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While I enjoyed both immensely, I had completely different reactions to the two paintings. While “Portrait of a Boy” was calming, with dark and muted colors and an easy-to-follow structure, “Mr. Welfare,” with its neon colors and strange shapes, was jarring and confusing. I was able to stay at the Sargent painting for nearly an hour, studying every detail of it and trying to find more minute things that I hadn’t noticed before. But with the Saul piece, I found myself unable to stare at it for more than half an hour; it was bright in the most painful (but interesting) way and confusing.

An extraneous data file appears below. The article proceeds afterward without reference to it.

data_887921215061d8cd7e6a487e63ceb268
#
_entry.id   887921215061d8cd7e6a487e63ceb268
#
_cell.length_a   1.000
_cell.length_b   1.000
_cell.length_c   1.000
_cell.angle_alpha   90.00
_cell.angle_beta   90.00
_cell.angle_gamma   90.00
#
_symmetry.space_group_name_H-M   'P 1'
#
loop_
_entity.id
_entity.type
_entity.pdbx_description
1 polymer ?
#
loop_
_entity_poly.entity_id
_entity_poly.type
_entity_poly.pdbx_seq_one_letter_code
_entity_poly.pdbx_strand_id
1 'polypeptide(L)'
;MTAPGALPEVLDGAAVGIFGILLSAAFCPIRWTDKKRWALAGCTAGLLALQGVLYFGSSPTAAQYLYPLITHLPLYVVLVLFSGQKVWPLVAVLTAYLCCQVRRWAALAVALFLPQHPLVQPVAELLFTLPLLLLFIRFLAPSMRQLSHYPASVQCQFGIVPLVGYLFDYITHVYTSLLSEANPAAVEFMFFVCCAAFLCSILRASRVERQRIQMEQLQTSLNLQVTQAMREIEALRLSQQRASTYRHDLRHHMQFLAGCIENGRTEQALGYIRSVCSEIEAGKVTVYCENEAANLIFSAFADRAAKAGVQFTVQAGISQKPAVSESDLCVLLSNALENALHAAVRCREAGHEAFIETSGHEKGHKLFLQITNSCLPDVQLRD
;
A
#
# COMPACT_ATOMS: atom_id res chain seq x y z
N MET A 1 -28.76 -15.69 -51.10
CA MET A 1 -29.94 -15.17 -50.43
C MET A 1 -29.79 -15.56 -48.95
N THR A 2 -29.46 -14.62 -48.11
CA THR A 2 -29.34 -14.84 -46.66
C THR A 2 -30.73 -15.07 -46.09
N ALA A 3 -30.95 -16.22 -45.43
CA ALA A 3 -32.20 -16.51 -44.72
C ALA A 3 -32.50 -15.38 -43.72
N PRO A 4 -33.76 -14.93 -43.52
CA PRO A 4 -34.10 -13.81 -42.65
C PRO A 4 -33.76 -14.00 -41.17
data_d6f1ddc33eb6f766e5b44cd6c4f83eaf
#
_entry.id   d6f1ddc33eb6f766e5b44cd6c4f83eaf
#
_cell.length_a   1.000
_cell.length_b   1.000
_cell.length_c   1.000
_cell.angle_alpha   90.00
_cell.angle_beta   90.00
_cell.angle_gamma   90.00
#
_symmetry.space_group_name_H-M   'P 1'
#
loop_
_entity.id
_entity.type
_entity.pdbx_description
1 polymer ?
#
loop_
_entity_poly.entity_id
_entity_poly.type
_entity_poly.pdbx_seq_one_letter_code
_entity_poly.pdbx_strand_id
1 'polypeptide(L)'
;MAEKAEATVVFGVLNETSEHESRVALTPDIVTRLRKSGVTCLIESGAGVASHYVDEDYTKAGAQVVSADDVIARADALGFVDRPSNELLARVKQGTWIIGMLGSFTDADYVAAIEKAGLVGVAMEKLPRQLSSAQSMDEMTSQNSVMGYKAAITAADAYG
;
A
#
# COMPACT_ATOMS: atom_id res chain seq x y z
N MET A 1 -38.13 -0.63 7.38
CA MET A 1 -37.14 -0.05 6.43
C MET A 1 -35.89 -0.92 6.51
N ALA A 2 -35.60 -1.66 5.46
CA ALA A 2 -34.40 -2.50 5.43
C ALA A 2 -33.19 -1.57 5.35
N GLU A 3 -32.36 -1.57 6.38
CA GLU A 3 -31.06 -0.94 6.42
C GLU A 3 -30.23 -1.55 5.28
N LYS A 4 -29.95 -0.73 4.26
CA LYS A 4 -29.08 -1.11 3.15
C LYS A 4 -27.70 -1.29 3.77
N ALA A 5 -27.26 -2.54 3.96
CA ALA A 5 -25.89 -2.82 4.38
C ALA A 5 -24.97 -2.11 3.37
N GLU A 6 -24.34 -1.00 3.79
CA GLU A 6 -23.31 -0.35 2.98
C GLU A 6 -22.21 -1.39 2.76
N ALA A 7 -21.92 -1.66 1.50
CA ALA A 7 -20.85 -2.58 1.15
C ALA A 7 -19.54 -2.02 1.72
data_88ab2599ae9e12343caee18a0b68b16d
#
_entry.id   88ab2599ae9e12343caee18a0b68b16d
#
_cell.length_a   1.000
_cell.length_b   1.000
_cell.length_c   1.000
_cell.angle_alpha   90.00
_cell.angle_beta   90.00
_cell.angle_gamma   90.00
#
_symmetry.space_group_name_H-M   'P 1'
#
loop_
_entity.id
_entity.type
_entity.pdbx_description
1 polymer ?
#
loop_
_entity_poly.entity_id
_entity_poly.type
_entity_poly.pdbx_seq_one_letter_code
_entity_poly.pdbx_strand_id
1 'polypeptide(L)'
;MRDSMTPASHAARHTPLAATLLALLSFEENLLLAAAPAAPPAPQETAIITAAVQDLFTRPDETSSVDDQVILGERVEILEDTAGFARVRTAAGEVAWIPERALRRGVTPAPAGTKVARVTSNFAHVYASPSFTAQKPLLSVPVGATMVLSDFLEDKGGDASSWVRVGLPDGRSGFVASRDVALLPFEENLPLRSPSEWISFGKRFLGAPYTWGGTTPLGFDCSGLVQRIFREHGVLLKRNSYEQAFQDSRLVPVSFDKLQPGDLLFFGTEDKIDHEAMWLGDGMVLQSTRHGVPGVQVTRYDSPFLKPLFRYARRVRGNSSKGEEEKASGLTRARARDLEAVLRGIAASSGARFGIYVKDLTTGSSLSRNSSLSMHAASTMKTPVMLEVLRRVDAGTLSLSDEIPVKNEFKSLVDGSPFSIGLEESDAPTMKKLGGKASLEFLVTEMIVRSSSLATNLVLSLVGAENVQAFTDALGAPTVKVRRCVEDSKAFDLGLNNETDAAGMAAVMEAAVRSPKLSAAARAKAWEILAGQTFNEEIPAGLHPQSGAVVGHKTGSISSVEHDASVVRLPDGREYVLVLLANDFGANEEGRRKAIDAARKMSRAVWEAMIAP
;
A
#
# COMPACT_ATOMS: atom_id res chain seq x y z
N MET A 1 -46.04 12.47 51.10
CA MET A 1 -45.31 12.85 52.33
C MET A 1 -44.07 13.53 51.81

While the Sargent painting was heavily structured as to what the audience is supposed to focus on, through his attention to detail on certain aspects of the boy that he wanted noticed and his reduction of saturation on unimportant aspects of the painting, the Saul painting was all the same. The entire painting had the same amount of saturation and detail, which doesn’t allow for the eye to rest anywhere; it makes the painting far more confusing than the Sargent painting and thus harder to look at for extended periods of time.

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